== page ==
Australian consumers are more likely to buy from companies that support charities
1 November 2021 at 3:27 pm
“Charities are no longer just the caring sector, but a powerful ally to help companies meet consumer demand.”
As Australia emerges out of lockdown and businesses begin the slow process of opening up, something has changed in the consumer psyche.
According to new research, Australian consumers have become more concerned about social and environmental issues and aren’t afraid to use their purchasing power to drive change.
The Conscious Consumer Report 2021 was released last week and discovered that 62 per cent of Australians surveyed say they have reevaluated their priorities in life during the pandemic, and want to buy their products and services from companies doing some good.
Hailey Cavill-Jaspers, who authored the report, said that over the past couple of years Australians have embraced change and don’t want to return to the old way of doing things.
“They’ve realised they have immense power to catalyse social reform by leveraging their ‘skill’, [so] working for companies that align to their values; their ‘wallet’ [which means] purchasing products that do good and boycotting those that do harm; and through asserting their ‘voice’ on social media,” Cavill-Jaspers said.
The report, commissioned by Cavill + Co and researched by Di Marzio Research and BePartnerReady.com, revealed that just under two-thirds of Australians believe that corporate Australia has the potential to solve societal problems.
Almost three-quarters of those spoken to said they felt that when a company claims to be making an impact in a particular area, it’s more genuine if they’ve partnered with a charity to deliver tangible results.
“As companies look to rebuild their business, there’s a sure-fire way to kick start recovery – and that’s to give consumers and customers what they want. Not just their practical needs, but resonate with their values and meet their moral needs,” Cavill-Jaspers said.
“Therein lies an opportunity for not for profits that would benefit from having a corporate partner in their corner.
“Charities are no longer just the caring sector, but a powerful ally to help companies meet consumer demand. That’s an exciting shift in perspective, and represents an enormous opportunity for growth in cross-sector collaboration and in particular, corporate-cause partnerships.”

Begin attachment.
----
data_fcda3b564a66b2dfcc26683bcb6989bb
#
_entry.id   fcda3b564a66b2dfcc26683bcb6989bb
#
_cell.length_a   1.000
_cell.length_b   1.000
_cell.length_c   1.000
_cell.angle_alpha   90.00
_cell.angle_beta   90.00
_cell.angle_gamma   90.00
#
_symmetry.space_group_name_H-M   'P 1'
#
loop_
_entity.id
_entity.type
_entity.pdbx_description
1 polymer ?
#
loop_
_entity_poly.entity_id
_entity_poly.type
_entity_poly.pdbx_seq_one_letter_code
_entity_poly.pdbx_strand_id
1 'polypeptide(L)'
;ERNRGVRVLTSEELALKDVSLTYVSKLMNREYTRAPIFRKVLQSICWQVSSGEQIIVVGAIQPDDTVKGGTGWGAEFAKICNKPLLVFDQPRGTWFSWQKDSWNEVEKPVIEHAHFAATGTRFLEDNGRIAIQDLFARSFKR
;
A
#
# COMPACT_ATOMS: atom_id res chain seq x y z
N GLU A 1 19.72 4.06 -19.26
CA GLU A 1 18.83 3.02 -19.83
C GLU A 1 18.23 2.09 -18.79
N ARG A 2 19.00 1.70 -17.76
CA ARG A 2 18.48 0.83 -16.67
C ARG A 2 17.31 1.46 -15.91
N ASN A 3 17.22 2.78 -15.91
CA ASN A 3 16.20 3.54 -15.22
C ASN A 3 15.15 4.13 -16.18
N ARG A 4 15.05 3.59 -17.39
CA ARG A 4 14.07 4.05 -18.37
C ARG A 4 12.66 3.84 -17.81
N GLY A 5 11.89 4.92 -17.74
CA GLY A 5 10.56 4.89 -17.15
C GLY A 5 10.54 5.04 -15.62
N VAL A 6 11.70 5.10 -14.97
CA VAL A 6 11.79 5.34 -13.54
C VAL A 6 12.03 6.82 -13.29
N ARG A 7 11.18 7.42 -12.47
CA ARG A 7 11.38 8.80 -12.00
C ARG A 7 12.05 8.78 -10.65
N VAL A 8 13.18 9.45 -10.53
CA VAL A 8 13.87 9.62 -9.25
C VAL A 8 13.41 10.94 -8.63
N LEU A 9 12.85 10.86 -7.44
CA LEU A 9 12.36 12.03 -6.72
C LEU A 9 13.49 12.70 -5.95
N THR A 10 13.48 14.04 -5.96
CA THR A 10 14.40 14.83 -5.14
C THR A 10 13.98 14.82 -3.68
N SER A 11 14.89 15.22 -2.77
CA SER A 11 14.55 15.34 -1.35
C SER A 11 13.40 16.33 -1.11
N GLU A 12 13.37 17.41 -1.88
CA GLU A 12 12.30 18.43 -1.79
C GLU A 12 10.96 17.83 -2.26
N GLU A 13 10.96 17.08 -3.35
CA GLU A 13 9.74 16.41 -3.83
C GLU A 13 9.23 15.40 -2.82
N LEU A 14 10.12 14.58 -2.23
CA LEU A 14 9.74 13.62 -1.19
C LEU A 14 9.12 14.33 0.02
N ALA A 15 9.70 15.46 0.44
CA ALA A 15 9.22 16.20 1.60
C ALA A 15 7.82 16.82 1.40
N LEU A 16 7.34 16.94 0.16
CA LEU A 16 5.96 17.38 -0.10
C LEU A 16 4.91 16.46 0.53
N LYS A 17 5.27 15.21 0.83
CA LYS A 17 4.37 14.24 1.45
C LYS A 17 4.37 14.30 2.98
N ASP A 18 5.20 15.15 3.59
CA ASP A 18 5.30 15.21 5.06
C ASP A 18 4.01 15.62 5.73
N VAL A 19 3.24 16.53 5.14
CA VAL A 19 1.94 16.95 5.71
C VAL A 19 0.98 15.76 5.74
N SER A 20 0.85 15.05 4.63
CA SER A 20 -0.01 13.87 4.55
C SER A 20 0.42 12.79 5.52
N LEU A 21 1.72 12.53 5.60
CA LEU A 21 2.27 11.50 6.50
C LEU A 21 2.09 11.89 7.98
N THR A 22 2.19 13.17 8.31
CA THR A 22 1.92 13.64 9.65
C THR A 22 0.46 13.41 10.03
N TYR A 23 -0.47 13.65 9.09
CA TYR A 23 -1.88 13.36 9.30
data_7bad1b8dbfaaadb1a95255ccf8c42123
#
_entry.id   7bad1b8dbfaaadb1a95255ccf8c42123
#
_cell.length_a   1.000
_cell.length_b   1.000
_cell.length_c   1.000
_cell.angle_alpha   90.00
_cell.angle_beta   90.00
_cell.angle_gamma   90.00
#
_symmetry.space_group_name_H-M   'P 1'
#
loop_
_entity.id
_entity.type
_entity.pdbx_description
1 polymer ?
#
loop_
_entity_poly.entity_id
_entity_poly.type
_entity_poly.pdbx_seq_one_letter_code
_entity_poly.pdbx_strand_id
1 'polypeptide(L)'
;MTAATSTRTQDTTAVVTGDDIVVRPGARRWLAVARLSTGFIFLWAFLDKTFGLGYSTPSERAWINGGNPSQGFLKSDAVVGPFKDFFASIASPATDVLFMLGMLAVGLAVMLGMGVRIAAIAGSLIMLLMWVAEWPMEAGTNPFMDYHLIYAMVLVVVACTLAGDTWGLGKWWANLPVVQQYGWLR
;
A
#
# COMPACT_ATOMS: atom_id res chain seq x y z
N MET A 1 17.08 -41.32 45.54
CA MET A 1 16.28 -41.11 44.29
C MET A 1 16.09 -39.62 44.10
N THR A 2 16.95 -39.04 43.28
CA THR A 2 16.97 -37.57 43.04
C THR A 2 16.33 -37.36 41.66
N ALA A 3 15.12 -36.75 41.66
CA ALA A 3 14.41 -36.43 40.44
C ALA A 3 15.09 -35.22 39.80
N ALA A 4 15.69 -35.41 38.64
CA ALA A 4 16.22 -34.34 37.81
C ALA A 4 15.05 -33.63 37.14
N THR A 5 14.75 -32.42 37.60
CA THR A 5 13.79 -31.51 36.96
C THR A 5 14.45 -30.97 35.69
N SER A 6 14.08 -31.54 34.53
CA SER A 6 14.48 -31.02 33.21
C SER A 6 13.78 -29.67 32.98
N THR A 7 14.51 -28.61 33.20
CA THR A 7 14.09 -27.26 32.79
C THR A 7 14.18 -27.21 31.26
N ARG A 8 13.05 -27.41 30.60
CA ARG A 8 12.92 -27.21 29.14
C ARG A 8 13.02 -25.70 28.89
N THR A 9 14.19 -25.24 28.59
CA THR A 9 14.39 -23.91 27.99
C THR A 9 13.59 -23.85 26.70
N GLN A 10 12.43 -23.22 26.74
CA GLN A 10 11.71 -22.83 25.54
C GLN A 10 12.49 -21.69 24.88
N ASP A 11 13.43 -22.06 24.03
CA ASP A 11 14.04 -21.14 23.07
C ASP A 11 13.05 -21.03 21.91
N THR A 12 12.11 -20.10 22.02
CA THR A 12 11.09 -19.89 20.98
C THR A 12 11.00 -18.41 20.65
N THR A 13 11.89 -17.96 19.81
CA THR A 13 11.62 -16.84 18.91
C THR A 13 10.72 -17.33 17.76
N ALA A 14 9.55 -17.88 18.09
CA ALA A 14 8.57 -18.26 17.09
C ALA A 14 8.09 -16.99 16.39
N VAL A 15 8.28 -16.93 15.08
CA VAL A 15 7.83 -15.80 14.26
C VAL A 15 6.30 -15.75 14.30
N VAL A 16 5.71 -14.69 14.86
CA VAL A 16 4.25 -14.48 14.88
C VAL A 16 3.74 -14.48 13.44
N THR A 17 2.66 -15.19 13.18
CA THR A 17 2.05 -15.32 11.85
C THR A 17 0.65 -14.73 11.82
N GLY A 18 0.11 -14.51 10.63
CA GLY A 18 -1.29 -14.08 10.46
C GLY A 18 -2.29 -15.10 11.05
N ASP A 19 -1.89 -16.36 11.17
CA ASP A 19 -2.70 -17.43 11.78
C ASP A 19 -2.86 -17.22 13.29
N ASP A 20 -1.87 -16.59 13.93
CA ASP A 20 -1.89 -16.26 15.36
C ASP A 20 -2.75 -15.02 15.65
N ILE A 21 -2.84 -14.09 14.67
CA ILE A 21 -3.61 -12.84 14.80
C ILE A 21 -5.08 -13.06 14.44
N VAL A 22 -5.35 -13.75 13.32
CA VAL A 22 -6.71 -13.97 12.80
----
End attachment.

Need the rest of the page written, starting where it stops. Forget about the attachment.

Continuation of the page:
Consumers using their purchasing power to speak to their values is a behaviour being seen all over the world, with numerous trend reports from PWC, Mintel, Globescan and Accenture confirming that it’s a growing movement.
In the UK, 20 per cent of consumers say they shop with a retailer that supports a cause they believe in and in Brazil, 47 per cent of consumers agree they’re prepared to boycott companies who behave unethically.
A Globescan 2021 study revealed that 53 per cent of global consumers said they’ve changed their purchase to support a cause, and a global study by Accenture found that half of Gen Y (born between 1980 – 1994) and Gen Z (born between 1995 – 2009) say they’ve shifted a portion of their spending away from a company that’s disappointed them around a social issue.
The Conscious Consumer report also found:
- over two-thirds of Australian consumers believe that corporates only care about profit and will do anything to get it;
- three-quarters of Australian consumers agree it’s time corporate Australia stepped up and showed leadership in solving social issues;
- just under two-thirds believe that corporate Australia has the greatest potential to solve societal problems;
- over a third have actively boycotted a company or brand in the past year due to its poor social responsibility;
- over one quarter have actively switched brands, because of their support of charity in the past year;
- over half say they will switch to brands that support a charity in the coming year; and
- the top six causes that prompt consumers to switch brands are climate change (23 per cent), mental health (20 per cent), healthcare and medical research (19 per cent), environmental conservation (18 per cent), support and care for vulnerable people (17 per cent) and animal rescue/care (17 per cent).
You can read the full report here